Last updated on July 13th, 2022 at 05:55 pm
Yep — all DIY style, as usual.
Truth be known, it is, in my estimation phase III of the total kitchen overhaul we undertook five years ago when we first moved to this 206-acre piece of Oregon’s, Willamette Valley.
As I watch my adorable handyman/carpenter/wine-making, husband, and lend my own little hands here and there, I begin to plan our New Year’s Eve celebration.
Home-made seafood stock for the crab bisque is our new tradition, I decide.
This is perfect because I want to make our wonderful bisque as an homage to our family’s very first dive into crab fishing, an awesome activity we learned over this past summer.
In late May, we purchased a couple of traps, learned how to bait the traps, loaded the minivan, and popped over to the spectacular Oregon coast, which is located a mere fifty-five minutes from our little house in the vineyard — just the way we like it.
Did you know that you can fish for crab right from shore? Tootsies in the sand? Digging for clams at the same time? Build a driftwood campfire and have access to creature comforts like a clean restroom and other yummy eats in case you get skunked?
Well, now you do.
This was just one of the adventures I began to smile about as I tossed the onion, carrots, celery, my garden’s herbs, water, and shells of crab and lobster, prawns, and shrimp from the last six months, into the stock pot.
The water’s off in the kitchen, for my new sink, so I’m washing the dishes in the bathroom for now, and still, I grin. I am getting a new, lovely, custom design (mine) for my country kitchen, and Bryan and I are doing it ourselves, together. Another thing to be grateful for in 2011.
My teammate, my love, gave his blood, and sweat, and delighted in my tears of joy as we inch closer to my dream kitchen.
Last year he built my “bake center” so very much as Paul did for Julia Child. TaHa!
Lordy, I love this person.
Baking is a passion for me and he knows this. This space really made my life so fun while creating so many yummies which the children and I deliver to the vineyard crew and the winery’s staff as well.
Taking a break from building the stock, I assist in lifting my new countertops into place for their ultimate home in my home. The aroma is simply intoxicating!. And it’s not just because my husband’s Riesling has been adoringly introduced to the stock pot.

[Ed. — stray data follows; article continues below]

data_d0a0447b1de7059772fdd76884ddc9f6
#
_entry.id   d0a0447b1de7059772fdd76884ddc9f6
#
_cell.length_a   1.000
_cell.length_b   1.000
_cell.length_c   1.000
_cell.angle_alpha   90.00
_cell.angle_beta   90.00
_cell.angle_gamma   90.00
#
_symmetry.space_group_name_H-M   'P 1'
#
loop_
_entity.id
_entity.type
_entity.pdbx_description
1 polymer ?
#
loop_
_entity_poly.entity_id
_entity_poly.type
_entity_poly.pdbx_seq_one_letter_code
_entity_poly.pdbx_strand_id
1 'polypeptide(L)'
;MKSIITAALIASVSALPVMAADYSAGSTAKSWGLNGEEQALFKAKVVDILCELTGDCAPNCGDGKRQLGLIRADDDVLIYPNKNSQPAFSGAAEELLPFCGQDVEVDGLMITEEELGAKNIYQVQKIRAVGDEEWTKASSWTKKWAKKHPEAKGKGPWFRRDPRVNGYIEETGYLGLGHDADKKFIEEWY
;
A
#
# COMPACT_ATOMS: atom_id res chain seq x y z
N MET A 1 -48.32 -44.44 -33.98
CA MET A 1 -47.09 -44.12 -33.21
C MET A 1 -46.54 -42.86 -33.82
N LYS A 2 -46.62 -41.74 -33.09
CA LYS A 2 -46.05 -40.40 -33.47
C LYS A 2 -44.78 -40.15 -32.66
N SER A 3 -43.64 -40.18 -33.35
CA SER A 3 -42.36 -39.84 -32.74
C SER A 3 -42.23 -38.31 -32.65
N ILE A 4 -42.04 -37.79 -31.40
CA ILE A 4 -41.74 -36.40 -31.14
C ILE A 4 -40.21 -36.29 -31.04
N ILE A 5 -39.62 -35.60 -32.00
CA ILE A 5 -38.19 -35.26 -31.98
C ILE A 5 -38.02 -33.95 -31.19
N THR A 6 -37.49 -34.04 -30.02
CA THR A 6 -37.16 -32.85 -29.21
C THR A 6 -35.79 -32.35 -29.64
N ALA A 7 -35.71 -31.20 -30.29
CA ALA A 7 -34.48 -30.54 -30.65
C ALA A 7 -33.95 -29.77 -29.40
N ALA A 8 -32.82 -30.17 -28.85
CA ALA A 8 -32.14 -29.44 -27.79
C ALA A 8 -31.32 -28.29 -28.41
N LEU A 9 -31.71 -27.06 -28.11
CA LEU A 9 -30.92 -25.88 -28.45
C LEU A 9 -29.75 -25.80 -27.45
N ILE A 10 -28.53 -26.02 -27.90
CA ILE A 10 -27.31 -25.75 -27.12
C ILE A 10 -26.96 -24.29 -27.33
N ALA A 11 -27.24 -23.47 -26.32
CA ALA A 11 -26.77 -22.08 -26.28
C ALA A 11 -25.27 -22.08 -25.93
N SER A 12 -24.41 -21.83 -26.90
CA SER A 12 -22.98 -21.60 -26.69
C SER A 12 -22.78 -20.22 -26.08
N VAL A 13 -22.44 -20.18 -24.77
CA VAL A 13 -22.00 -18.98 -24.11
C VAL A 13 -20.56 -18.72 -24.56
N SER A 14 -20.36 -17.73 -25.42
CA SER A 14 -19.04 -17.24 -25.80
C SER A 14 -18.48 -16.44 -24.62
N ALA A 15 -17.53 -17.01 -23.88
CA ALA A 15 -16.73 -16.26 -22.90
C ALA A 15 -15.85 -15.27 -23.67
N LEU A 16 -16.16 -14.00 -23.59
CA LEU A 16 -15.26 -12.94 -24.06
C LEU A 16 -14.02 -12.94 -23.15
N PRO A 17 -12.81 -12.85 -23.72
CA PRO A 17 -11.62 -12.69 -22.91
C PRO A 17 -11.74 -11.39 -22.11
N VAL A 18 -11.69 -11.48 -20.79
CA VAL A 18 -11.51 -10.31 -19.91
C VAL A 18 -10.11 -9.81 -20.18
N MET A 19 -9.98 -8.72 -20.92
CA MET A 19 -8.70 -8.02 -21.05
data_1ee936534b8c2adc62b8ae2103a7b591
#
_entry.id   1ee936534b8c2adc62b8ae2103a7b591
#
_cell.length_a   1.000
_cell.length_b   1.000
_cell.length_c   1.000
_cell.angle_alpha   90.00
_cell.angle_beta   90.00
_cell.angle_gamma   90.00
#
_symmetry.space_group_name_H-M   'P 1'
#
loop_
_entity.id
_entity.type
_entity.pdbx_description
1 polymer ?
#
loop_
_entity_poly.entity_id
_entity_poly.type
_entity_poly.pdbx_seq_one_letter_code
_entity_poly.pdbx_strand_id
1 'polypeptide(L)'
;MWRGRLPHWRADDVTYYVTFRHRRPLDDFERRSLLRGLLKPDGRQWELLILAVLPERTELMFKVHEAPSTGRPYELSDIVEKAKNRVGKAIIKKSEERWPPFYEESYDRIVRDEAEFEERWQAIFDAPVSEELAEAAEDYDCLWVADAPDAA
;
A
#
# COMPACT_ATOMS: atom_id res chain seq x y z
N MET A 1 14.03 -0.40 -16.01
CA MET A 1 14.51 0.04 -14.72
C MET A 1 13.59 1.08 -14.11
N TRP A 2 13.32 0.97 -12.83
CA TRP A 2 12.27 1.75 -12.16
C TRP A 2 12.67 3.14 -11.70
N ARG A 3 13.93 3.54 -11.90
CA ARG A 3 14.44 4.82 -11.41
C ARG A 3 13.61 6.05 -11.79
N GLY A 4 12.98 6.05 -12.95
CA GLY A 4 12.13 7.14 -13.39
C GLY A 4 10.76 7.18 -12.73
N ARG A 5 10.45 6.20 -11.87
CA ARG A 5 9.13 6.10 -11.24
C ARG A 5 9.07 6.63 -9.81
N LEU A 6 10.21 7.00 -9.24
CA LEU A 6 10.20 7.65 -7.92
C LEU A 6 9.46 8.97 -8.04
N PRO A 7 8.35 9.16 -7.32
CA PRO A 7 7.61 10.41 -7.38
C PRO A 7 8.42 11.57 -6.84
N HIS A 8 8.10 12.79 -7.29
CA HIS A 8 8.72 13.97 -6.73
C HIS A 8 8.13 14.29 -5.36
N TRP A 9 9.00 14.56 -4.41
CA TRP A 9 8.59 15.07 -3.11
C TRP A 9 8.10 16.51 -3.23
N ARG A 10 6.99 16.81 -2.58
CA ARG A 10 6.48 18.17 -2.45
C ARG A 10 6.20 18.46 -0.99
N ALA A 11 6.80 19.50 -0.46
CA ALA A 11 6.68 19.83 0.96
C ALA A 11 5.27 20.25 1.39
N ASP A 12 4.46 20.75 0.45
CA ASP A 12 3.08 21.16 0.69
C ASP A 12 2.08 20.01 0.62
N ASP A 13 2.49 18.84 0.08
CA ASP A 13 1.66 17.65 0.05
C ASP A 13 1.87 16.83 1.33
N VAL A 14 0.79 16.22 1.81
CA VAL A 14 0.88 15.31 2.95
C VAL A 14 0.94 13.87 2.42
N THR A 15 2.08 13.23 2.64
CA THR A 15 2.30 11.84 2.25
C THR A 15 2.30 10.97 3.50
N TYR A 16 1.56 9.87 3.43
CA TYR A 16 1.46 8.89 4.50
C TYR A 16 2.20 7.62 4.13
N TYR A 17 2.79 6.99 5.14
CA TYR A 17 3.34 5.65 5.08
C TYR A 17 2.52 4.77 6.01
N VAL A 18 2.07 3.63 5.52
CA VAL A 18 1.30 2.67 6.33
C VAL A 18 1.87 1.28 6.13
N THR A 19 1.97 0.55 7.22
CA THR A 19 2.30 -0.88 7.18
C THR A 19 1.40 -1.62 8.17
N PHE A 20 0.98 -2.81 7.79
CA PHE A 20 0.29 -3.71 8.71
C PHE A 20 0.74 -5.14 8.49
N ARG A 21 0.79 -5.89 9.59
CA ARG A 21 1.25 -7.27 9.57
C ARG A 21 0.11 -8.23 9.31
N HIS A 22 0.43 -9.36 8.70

I remember one year ago when I would not be partaking of this impending deliciousness, as I was ninety pounds heavier than I am now. Yes. Ninety. Five feet and two inches tall, and ninety pounds heavier.
Another big reason to be thankful for glorious happenings in 2011: I took my life into my own hands, cared more and deeper about everything, and made my health a priority.
Now, I introduce the water to “just cover” the stock as my Bryan, only two feet from me lays on the first coat of semi-gloss black paint to the backsplash.
Time to stir the brewing and bubbling cauldron of luscious delectables. Not before a kiss to my love on the way by.
I stir. I think. “How very much like my past year is this dish.”
A statement, not a question. My last year was a quick-and-slow process with each step to be savored, lingered over, and recalled for the mistakes as much as the successes.
This is not my first seafood stock, but I believe it will be my best, yet and the next one better still.
The key, for me, is both in the learning and in spending moments in intense gratitude for what I am building.
In this brand new shiny season, I raise a glass of exquisite Oregon Pinot Noir and make you a toast, “May the very best day of your past year, be the worst day of this new year!”
From the bottom of my country heart.
Shellie Croft is a writer with a great passion for delicious winemaking and healthy, organic living on her farm in the Oregon wine country.
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